The Metropolitan Water District of Southern California’s Message of the Day: We Are Doing Well, But We Could Do Better
Californians may be headed for another year of drought after a February without measurable rainfall, which has not happened since 1864. To add to this, the Sierra watershed has dwindled to less than 50% so early in the year. When it comes to the climate of California, Samuel Taylor Coleridge’s ditty in “The Rime of the Ancient Mariner” comes to mind: “Water, water everywhere but not a drop to drink.”
Capricious and unreliable, rainfall is a precious commodity in a state that has endured many contentious disputes over water rights and usage. As an agricultural region, the Central Valley grows some of the thirstiest crops in the world: almonds and pistachios while the urban districts have undergone exploding population growth. The state has 40 million residents, but its rainfall is grossly inadequate for its thirsty population.
Only 1/3 of our water supply comes from groundwater. The Metropolitan Water District’s Colorado Aqueduct and Pat Brown’s Sierra state water project supply about half of our water. Built in the 1940’s and 1960’s, our water infrastructure is aging and in need of constant reinforcement. To say the least, we are facing many geopolitical challenges. Competing interests in the state need to resolve their issues, and SoCal needs to find ways to become less reliant on the Delta. COLLABORATION and RESILIENCY are of vital importance in the future.
As a result of climate change, the state’s rainfall data have recently shown some troubling swings. A record-breaking drought, bottoming out in 2015, was followed by record-breaking rainfall in 2018. Too bad we are still unable to capture much of the rainfall, only 10%, which is more than other areas in the United States but way below some other countries, like Germany and Singapore. We can do more. This is one of the challenges of the Metropolitan Water District.
Another surfacing problem is water toxicity. Orange County has shut down 35 unhealthful water wells and is expected to shut down 60 more in the future. The West Basin District claims its water is pure, however, because its use of a reverse osmosis process.
Senator Ben Allen went on to explain that we have a complicated economic landscape in the state. The State needs to push cities to prevent run-off pollution and push industries to curb their polluting practices and to produce eco-friendly products. “Protecting our environment is really protecting ourselves.” SB 1044, introduced by Allen, intends to do just that by banning the toxic foam PFAS, which can be found in water and in our blood worldwide. We now have safer alternatives to this film forming foam used by firefighter. Cancer is now the leading cause of death for firefighters and is frighteningly above average cancer rates.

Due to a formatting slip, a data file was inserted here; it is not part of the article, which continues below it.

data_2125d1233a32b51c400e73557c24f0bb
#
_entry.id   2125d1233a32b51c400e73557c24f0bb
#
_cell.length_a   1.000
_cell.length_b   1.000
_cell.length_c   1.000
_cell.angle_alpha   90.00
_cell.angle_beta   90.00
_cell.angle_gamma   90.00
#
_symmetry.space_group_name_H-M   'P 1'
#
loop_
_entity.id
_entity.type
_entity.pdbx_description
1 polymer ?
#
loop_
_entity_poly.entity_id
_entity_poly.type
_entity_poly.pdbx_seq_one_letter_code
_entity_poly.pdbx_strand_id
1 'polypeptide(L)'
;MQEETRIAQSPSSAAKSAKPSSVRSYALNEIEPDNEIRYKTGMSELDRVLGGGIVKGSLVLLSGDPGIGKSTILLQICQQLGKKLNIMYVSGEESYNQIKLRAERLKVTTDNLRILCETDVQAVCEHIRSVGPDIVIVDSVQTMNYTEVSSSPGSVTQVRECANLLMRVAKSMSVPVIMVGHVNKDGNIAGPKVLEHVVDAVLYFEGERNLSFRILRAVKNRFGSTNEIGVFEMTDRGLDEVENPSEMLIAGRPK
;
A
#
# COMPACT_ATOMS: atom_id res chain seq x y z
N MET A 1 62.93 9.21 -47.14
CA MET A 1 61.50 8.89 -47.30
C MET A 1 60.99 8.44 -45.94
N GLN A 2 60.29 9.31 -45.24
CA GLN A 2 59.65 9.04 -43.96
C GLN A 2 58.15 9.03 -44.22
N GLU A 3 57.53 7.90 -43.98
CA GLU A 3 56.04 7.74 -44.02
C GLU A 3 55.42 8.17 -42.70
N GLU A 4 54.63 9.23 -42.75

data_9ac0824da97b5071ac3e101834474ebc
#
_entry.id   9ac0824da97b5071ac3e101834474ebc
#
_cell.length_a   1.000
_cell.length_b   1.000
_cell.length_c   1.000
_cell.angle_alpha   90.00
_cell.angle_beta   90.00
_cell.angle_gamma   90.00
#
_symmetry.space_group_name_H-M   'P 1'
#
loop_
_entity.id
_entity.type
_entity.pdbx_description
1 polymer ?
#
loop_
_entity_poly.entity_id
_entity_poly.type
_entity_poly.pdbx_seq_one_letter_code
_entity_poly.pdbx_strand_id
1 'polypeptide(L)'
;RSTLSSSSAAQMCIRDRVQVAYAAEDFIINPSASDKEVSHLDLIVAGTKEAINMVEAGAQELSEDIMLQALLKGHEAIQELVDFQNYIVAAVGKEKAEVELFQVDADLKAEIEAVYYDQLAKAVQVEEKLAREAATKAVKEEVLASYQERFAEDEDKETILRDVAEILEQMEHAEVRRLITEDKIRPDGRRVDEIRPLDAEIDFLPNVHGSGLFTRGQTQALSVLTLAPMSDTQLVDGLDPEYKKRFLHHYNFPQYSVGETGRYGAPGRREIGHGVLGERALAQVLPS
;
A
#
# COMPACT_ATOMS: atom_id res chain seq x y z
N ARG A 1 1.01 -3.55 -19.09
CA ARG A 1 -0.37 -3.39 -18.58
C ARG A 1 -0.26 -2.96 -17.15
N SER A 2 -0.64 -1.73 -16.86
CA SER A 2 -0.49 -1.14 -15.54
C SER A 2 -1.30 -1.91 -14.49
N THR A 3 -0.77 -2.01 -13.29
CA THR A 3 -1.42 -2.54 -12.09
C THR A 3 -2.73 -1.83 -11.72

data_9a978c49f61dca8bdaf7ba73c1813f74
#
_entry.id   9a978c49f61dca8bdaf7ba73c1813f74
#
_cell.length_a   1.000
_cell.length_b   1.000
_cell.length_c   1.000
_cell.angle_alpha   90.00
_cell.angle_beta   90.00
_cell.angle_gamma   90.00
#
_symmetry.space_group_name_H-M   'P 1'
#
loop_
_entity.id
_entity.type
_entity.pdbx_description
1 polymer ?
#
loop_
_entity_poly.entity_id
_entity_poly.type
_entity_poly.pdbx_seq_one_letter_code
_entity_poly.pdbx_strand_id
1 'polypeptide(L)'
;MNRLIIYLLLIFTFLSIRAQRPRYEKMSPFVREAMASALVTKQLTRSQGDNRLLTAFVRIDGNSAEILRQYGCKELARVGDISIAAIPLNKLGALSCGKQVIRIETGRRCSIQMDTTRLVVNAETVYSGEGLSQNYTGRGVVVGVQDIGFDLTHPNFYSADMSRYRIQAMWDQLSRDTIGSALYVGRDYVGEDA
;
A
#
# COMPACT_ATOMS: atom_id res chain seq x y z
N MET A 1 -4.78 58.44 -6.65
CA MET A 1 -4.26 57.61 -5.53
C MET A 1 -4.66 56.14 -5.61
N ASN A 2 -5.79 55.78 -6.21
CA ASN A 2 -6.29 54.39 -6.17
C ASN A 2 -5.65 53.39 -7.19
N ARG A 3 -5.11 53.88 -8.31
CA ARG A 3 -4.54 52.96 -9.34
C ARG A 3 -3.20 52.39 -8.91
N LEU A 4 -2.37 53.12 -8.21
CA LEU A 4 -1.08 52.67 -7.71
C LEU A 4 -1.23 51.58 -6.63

Senator Allen has introduced another proactive environmental bill, SB 45, the Wildfire Prevention, Safe Drinking Water, Drought Preparation, and Flood Protection Bond Act of 2020. It is a vehicle for a general obligation fund to help communities prepare for potential disasters like seal level rise, which is sweeping away precious real estate along the coast of California. A primary concern, climate change has spawned annually an average of 113 bills dealing with the fallout from climate change.
Alongside collaboration and resilency, EFFICIENCY and PROACTIVENESS are also key component of tackling our water issues. Industries, such as farming, have worked hard to reduce their water use. Improving our water situation is complicated. Although we look at a vast ocean full of saltwater, desalinization is enormously expensive and has its own environmental issues. We have our work cut out for us in the state, and our water issues have no easy fix. The Metropolitan Water District of Southern California’s Message of the Day: We Are Doing Well, But We Could Do Better
- State Senator Ben Allen, Senate District 26
- Gloria Gray, Chairwoman, The Metropolitan Water District of Southern California, Representing West Basin Municipal Water District
- Russell Lefevre, Director, The Metropolitan Water District of Southern California, Representing the City of Torrance
- Jeffrey Kightlinger, General Manager, The Metropolitan Water District of Southern California
Article written by J. Verenkoff, Social Media Director, LWVTA